Strike Where You’re Not Expected

In Sun Tzu’s “The Art of War,” a strong strategy in chapter one is, “Attack him where he is unprepared, appear where you are not expected.”

Don’t go around telling everyone how awesome your product/service is, show them. Being a startup means you have time to test your idea and, as Eric Ries teaches in “The Lean Startup,” pivot if something isn’t working. Don’t worry about failure. It’s a clue that something in your strategy or purpose needs refining. While large corporations pour millions into ideas that go bust, you can host controlled focus-groups and soft product launches that give you insight into consumer response under the radar.

If you’re a product developer looking to launch the next big thing, consider markets that can use some revolution. When the Snuggie burst onto the scene in 2008, no one was talking about blankets. The product became an unexpected pop culture phenomenon.

Work Small But Think Big

Another reason startups fail early on is mismanaged spending. Don’t go out and get an office if you can save money by working at home. Keep your overhead costs as low as possible.

When The Oprah Winfrey Show gave SPANX Founder Sara Blakely a buzz, her product was already in seven Neiman Marcus stores. So imagine their surprise when they showed up at Blakely’s apartment to film.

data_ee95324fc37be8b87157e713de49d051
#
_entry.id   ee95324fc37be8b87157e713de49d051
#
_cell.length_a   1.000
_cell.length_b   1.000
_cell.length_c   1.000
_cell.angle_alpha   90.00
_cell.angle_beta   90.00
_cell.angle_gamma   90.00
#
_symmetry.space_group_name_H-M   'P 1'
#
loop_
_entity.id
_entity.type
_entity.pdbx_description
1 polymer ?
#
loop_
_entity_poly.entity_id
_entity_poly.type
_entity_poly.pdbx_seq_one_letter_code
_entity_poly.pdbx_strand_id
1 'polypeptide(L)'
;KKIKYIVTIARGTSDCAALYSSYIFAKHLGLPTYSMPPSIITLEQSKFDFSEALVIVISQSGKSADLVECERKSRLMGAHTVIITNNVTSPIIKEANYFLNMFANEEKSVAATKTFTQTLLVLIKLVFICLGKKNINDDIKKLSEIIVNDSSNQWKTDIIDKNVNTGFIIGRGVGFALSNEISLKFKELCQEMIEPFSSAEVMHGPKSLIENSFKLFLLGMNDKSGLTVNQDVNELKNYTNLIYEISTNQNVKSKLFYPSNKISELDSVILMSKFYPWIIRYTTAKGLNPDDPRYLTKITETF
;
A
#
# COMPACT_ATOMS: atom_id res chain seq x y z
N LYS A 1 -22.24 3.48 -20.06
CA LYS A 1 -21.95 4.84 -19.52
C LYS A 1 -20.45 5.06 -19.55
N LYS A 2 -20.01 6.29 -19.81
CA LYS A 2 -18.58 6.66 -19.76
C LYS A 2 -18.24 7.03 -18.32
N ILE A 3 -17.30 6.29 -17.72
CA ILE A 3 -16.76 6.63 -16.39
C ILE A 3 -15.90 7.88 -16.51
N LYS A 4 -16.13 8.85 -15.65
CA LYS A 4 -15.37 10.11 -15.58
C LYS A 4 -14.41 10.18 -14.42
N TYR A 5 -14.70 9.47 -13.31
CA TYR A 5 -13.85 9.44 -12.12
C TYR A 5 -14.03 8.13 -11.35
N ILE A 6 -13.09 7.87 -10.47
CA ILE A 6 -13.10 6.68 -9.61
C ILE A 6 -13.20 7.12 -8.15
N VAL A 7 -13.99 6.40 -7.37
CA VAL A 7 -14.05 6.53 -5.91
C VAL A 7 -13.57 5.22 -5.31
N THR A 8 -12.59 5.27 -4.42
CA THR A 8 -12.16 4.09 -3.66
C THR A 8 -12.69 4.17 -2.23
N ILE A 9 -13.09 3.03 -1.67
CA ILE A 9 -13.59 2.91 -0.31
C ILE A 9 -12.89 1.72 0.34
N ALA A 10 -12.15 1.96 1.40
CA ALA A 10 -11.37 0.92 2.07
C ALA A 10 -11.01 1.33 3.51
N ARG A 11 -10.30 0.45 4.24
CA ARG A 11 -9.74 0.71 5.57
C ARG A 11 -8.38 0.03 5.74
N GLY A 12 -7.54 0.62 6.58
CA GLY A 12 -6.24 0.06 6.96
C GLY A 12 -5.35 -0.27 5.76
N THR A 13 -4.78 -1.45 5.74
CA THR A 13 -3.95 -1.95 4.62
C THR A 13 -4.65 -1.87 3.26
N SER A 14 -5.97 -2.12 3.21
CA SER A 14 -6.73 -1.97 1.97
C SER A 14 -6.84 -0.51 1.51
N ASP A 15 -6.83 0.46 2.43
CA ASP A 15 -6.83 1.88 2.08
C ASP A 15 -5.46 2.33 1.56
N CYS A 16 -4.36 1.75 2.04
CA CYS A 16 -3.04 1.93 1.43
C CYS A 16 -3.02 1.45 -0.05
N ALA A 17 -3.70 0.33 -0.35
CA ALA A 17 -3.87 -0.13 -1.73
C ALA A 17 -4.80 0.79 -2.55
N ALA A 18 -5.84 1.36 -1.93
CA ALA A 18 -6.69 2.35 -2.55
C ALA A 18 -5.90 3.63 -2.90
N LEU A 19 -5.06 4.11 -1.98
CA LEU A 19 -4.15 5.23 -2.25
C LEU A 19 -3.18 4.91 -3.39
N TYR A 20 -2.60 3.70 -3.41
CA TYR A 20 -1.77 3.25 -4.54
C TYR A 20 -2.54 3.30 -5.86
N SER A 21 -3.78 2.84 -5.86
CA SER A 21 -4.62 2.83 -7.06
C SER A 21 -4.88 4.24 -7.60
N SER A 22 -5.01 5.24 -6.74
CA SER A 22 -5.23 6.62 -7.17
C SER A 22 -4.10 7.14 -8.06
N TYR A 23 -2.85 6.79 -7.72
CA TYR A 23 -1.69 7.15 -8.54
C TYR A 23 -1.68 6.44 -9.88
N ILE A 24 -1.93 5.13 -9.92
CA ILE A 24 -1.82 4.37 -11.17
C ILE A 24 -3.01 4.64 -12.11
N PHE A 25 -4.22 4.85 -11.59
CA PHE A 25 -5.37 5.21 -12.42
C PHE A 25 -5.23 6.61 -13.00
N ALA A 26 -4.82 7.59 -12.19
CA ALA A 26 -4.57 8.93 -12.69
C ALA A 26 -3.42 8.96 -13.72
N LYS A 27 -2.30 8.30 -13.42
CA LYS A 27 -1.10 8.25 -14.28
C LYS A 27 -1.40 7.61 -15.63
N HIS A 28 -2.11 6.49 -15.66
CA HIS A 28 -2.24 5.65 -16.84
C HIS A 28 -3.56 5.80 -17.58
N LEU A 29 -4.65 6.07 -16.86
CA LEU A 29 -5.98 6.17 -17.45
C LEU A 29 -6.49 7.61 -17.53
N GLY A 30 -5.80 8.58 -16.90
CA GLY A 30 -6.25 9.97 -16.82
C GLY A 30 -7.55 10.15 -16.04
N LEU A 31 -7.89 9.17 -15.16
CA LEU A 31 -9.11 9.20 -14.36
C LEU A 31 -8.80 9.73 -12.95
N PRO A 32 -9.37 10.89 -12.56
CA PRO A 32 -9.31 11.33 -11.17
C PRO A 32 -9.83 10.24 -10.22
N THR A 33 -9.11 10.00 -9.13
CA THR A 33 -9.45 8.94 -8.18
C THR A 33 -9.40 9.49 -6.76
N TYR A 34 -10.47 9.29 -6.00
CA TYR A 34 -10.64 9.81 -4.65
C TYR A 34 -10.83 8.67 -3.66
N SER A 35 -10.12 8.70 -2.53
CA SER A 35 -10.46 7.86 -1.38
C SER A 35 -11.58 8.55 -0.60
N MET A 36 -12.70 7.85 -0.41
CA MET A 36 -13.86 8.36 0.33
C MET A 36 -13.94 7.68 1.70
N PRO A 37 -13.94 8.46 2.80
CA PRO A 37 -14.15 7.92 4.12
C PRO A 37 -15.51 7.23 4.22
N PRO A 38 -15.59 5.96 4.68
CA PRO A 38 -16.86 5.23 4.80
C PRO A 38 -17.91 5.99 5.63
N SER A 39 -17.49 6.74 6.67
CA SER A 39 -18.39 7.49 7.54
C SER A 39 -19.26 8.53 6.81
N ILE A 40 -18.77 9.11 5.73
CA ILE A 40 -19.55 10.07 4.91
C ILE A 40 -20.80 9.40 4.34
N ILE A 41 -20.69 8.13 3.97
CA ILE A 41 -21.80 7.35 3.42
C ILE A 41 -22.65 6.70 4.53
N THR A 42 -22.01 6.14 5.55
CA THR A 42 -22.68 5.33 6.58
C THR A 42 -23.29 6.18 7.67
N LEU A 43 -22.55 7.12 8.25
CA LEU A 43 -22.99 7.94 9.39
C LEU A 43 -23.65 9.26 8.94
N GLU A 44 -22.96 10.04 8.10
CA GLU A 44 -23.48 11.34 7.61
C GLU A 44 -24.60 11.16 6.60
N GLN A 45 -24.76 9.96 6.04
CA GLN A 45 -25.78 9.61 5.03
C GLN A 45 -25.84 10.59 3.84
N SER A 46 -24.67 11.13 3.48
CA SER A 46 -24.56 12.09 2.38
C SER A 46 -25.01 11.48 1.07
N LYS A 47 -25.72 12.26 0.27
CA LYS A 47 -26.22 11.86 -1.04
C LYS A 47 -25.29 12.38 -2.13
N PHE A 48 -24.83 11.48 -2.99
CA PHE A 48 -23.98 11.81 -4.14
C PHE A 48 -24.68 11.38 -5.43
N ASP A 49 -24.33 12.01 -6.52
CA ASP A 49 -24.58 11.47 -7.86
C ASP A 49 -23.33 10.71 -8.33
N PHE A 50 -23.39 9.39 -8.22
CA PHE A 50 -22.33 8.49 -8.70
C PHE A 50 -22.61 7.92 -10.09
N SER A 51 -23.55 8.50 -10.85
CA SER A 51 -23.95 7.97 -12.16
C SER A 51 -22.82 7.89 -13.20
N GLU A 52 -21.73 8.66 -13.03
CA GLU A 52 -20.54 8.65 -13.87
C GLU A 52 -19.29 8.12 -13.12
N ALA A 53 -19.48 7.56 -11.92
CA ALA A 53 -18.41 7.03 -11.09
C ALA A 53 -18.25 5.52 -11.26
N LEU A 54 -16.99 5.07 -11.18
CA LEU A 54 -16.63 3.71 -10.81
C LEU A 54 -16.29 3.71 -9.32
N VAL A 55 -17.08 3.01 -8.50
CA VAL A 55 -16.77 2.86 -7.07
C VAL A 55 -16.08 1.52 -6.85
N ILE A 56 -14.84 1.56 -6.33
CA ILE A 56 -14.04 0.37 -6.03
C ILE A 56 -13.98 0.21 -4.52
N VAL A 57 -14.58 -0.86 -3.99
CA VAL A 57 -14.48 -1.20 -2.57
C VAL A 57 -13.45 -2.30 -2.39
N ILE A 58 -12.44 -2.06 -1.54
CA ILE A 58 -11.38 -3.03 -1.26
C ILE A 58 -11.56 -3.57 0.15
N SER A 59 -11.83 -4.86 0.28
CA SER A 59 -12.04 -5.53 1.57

Blakely retold her funny moment at The Edge Connection Networking Breakfast in 2011 in Atlanta. “They said, ‘Sara, on the plane we decided that we want to film you in your headquarters.’ I said you’re here. They kind of looked at each other and went, ‘Oh. OK.’”

Despite her immediate success, she continued to operate out of her home for almost two years. While women were falling in love with her company and rushing out to buy SPANX, they had no idea the CEO and a couple of friends were running the whole shebang from two cardboard tables in the back of her apartment.

Pricing also plays a large part in working small and generating revenue. Just because it costs you $30 to make an item, doesn’t mean you have to sell it for $35. If your product is delivering value, figure in that worth when creating your pricing structure. You are here to make money. When consumers feel they are getting great value, they will pay for it.

Being a smaller operation allows you to take risks and opportunities that larger companies cannot. Remember, it’s not the size of the dog in the fight, it’s the size of the fight in the dog.

More How-To’s

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About the author

Natasha Zena

Around age eight Natasha Zena was told it was a woman’s job to take care of the home and since then she has built a career out of telling women they can do whatever the hell they want to do. She is the co-founder of Lioness, the go-to news source for everything female entrepreneur. Natasha was recognized as an emerging leader in digital media by The Poynter Institute and the National Association of Black Journalists. She has mentored women entrepreneurs and moderated panels at a number of national accelerators, Startup Weekends and conferences such as The Lean Startup Conference, the Massachusetts Conference for Women, Women Empower Expo and Smart Cities Connect. Natasha is also the author of the popular whitepaper, "How To Close The Gender Gap In Startup Land By 2021." In her spare time, she writes short fiction and hangs out with her son, Shaun.